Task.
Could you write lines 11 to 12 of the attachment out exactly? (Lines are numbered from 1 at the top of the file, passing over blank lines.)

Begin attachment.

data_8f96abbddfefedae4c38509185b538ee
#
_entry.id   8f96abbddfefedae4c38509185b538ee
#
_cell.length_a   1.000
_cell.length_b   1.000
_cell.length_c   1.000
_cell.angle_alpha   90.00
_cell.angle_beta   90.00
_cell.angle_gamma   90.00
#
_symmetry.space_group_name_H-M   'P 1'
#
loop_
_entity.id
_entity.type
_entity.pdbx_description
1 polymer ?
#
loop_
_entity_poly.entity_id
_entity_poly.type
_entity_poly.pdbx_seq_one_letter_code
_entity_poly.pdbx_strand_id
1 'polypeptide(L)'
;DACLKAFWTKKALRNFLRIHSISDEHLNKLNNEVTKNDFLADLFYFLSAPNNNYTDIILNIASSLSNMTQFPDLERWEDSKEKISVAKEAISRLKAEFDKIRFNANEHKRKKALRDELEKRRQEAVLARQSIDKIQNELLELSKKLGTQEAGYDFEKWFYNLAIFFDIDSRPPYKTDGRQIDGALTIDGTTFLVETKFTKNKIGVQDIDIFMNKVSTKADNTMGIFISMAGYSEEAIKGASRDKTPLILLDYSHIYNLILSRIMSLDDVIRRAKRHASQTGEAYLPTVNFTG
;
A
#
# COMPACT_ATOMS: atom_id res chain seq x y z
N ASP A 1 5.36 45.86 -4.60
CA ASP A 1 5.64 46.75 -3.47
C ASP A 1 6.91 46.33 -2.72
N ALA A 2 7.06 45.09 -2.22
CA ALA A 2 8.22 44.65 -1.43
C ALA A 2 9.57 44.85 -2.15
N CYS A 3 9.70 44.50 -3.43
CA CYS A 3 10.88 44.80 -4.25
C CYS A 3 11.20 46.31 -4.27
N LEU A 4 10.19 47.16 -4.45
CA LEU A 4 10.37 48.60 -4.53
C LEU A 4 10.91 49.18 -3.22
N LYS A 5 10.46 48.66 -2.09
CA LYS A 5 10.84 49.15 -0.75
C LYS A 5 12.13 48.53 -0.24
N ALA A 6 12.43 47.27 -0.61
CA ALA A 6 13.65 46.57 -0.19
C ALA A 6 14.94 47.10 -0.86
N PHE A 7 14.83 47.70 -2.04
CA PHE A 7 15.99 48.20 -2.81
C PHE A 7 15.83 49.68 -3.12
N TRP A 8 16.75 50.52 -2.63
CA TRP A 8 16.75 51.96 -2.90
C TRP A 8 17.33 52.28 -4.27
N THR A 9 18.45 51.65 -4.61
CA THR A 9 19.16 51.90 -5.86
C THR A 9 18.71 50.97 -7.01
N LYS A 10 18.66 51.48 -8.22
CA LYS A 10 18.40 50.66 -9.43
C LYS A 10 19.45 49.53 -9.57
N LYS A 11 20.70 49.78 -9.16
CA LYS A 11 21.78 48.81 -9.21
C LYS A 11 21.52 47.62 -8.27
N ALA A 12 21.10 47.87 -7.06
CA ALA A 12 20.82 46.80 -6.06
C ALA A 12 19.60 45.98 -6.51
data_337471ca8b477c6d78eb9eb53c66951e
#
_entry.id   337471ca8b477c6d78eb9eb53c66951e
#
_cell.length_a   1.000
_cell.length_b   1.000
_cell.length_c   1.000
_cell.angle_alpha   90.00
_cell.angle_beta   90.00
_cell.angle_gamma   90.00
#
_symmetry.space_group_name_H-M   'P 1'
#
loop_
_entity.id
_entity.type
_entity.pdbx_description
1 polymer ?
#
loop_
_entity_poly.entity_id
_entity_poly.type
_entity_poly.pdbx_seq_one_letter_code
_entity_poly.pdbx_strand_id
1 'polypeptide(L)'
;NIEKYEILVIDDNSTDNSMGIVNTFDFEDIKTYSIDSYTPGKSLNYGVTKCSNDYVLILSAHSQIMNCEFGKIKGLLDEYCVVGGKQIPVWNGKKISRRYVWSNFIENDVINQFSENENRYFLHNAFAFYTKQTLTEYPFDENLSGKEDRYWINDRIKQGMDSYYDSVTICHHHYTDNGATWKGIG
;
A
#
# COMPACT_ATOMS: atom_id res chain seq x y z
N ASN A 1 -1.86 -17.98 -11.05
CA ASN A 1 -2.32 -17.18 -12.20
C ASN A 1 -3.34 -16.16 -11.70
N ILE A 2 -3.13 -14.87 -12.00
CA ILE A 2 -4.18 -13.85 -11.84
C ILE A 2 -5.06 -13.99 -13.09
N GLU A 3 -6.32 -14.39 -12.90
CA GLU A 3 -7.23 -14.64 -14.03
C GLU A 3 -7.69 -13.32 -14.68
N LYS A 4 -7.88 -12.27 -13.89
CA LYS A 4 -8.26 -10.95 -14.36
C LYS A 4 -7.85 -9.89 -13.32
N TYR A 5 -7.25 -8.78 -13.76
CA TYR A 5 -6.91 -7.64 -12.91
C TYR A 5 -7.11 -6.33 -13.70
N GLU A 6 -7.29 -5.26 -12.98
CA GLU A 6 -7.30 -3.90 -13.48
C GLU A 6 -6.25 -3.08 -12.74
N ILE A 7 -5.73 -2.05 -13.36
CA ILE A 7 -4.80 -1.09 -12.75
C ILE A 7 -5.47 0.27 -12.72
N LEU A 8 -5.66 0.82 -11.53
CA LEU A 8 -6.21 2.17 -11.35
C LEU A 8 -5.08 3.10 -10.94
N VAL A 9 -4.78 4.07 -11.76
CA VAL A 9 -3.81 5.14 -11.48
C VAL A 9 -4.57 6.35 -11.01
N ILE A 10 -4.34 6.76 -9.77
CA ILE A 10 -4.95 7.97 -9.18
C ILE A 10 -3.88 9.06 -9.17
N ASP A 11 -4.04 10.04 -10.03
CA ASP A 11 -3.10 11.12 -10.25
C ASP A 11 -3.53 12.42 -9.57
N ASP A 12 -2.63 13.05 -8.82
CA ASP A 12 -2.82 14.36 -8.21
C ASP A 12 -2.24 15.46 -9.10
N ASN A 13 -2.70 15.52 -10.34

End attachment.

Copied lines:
#
_symmetry.space_group_name_H-M   'P 1'